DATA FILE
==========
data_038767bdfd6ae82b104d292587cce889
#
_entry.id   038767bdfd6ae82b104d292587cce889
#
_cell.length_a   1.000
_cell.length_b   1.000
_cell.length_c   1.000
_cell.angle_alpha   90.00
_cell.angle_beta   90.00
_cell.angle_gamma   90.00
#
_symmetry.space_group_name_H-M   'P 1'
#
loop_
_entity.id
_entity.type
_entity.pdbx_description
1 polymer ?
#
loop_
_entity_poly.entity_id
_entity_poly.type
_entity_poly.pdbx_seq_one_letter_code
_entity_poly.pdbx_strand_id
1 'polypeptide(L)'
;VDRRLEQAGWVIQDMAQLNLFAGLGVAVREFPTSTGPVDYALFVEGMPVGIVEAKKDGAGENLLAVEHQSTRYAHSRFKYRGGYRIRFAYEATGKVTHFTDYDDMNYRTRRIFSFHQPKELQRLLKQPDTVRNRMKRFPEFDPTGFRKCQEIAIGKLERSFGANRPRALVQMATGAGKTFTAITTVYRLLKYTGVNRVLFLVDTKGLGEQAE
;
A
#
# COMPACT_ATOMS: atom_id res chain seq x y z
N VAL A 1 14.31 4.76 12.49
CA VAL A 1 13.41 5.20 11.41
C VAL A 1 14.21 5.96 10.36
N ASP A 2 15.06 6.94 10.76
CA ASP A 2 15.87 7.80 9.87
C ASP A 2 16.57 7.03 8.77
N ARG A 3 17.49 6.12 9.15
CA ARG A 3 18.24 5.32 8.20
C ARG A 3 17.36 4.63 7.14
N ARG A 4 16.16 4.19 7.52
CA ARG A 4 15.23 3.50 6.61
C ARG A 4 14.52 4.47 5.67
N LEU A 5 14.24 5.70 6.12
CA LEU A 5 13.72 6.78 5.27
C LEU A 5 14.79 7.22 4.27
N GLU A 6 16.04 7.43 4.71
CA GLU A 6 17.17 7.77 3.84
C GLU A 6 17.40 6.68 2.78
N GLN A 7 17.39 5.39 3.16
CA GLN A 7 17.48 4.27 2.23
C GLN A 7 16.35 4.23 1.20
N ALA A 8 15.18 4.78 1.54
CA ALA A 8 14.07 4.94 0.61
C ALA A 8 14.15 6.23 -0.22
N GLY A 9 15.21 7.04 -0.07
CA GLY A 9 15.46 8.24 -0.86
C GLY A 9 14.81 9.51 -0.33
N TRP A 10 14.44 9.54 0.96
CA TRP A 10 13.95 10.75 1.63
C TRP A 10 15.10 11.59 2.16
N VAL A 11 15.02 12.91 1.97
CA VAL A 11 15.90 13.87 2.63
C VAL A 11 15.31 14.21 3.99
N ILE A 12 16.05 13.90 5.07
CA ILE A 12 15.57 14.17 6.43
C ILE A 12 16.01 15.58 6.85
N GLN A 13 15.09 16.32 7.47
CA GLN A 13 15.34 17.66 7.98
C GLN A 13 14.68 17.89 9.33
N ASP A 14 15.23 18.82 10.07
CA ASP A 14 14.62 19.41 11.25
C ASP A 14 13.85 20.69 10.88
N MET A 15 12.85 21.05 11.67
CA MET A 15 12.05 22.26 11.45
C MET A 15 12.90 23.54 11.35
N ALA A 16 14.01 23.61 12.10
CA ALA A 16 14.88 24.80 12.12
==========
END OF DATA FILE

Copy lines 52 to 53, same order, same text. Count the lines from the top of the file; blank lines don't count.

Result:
N ALA A 8 15.18 4.78 1.54
CA ALA A 8 14.07 4.94 0.61